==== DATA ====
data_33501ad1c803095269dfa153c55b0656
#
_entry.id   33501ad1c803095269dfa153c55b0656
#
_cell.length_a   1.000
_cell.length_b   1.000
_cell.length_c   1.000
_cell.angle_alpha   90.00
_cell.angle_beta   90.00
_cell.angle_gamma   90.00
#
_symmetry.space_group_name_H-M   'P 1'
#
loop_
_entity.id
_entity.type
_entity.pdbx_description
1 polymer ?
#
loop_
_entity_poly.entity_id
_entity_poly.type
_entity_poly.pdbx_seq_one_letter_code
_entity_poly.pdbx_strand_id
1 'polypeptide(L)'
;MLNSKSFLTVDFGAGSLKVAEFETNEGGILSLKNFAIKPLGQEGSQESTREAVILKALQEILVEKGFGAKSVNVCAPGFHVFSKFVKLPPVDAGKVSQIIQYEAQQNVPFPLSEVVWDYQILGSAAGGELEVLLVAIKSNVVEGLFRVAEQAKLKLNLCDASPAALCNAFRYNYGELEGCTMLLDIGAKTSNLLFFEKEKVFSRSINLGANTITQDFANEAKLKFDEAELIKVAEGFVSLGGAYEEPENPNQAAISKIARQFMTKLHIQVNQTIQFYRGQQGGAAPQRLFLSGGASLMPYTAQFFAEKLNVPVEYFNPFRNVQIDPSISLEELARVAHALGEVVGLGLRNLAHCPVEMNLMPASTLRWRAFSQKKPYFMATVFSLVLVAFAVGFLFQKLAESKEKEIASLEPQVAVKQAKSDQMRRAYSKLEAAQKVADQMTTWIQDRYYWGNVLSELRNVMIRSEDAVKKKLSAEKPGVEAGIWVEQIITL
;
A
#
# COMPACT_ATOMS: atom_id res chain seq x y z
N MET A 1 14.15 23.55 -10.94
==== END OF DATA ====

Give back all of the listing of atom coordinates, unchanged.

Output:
data_33501ad1c803095269dfa153c55b0656
#
_entry.id   33501ad1c803095269dfa153c55b0656
#
_cell.length_a   1.000
_cell.length_b   1.000
_cell.length_c   1.000
_cell.angle_alpha   90.00
_cell.angle_beta   90.00
_cell.angle_gamma   90.00
#
_symmetry.space_group_name_H-M   'P 1'
#
loop_
_entity.id
_entity.type
_entity.pdbx_description
1 polymer ?
#
loop_
_entity_poly.entity_id
_entity_poly.type
_entity_poly.pdbx_seq_one_letter_code
_entity_poly.pdbx_strand_id
1 'polypeptide(L)'
;MLNSKSFLTVDFGAGSLKVAEFETNEGGILSLKNFAIKPLGQEGSQESTREAVILKALQEILVEKGFGAKSVNVCAPGFHVFSKFVKLPPVDAGKVSQIIQYEAQQNVPFPLSEVVWDYQILGSAAGGELEVLLVAIKSNVVEGLFRVAEQAKLKLNLCDASPAALCNAFRYNYGELEGCTMLLDIGAKTSNLLFFEKEKVFSRSINLGANTITQDFANEAKLKFDEAELIKVAEGFVSLGGAYEEPENPNQAAISKIARQFMTKLHIQVNQTIQFYRGQQGGAAPQRLFLSGGASLMPYTAQFFAEKLNVPVEYFNPFRNVQIDPSISLEELARVAHALGEVVGLGLRNLAHCPVEMNLMPASTLRWRAFSQKKPYFMATVFSLVLVAFAVGFLFQKLAESKEKEIASLEPQVAVKQAKSDQMRRAYSKLEAAQKVADQMTTWIQDRYYWGNVLSELRNVMIRSEDAVKKKLSAEKPGVEAGIWVEQIITL
;
A
#
# COMPACT_ATOMS: atom_id res chain seq x y z
N MET A 1 14.15 23.55 -10.94